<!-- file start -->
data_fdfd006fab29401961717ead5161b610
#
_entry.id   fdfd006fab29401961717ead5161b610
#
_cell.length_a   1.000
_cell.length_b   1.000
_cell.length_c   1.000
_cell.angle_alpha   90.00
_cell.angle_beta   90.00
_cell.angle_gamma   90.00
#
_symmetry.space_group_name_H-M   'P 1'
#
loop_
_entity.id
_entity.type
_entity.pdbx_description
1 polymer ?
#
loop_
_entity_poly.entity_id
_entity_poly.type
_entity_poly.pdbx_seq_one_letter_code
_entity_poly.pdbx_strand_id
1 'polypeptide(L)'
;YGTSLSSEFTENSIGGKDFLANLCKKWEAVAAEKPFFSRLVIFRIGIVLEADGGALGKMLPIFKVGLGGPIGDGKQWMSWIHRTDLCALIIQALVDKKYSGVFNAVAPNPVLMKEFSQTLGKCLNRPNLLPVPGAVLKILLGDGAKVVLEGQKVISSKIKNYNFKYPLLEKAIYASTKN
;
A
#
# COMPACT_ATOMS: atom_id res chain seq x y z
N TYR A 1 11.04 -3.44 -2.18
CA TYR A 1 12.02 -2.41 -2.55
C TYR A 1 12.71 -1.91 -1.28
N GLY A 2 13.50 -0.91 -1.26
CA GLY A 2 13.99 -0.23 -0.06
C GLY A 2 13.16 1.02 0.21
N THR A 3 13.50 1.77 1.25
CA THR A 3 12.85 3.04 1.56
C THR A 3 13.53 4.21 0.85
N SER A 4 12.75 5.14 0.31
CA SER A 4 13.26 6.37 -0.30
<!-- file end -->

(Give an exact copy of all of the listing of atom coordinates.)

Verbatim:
data_fdfd006fab29401961717ead5161b610
#
_entry.id   fdfd006fab29401961717ead5161b610
#
_cell.length_a   1.000
_cell.length_b   1.000
_cell.length_c   1.000
_cell.angle_alpha   90.00
_cell.angle_beta   90.00
_cell.angle_gamma   90.00
#
_symmetry.space_group_name_H-M   'P 1'
#
loop_
_entity.id
_entity.type
_entity.pdbx_description
1 polymer ?
#
loop_
_entity_poly.entity_id
_entity_poly.type
_entity_poly.pdbx_seq_one_letter_code
_entity_poly.pdbx_strand_id
1 'polypeptide(L)'
;YGTSLSSEFTENSIGGKDFLANLCKKWEAVAAEKPFFSRLVIFRIGIVLEADGGALGKMLPIFKVGLGGPIGDGKQWMSWIHRTDLCALIIQALVDKKYSGVFNAVAPNPVLMKEFSQTLGKCLNRPNLLPVPGAVLKILLGDGAKVVLEGQKVISSKIKNYNFKYPLLEKAIYASTKN
;
A
#
# COMPACT_ATOMS: atom_id res chain seq x y z
N TYR A 1 11.04 -3.44 -2.18
CA TYR A 1 12.02 -2.41 -2.55
C TYR A 1 12.71 -1.91 -1.28
N GLY A 2 13.50 -0.91 -1.26
CA GLY A 2 13.99 -0.23 -0.06
C GLY A 2 13.16 1.02 0.21
N THR A 3 13.50 1.77 1.25
CA THR A 3 12.85 3.04 1.56
C THR A 3 13.53 4.21 0.85
N SER A 4 12.75 5.14 0.31
CA SER A 4 13.26 6.37 -0.30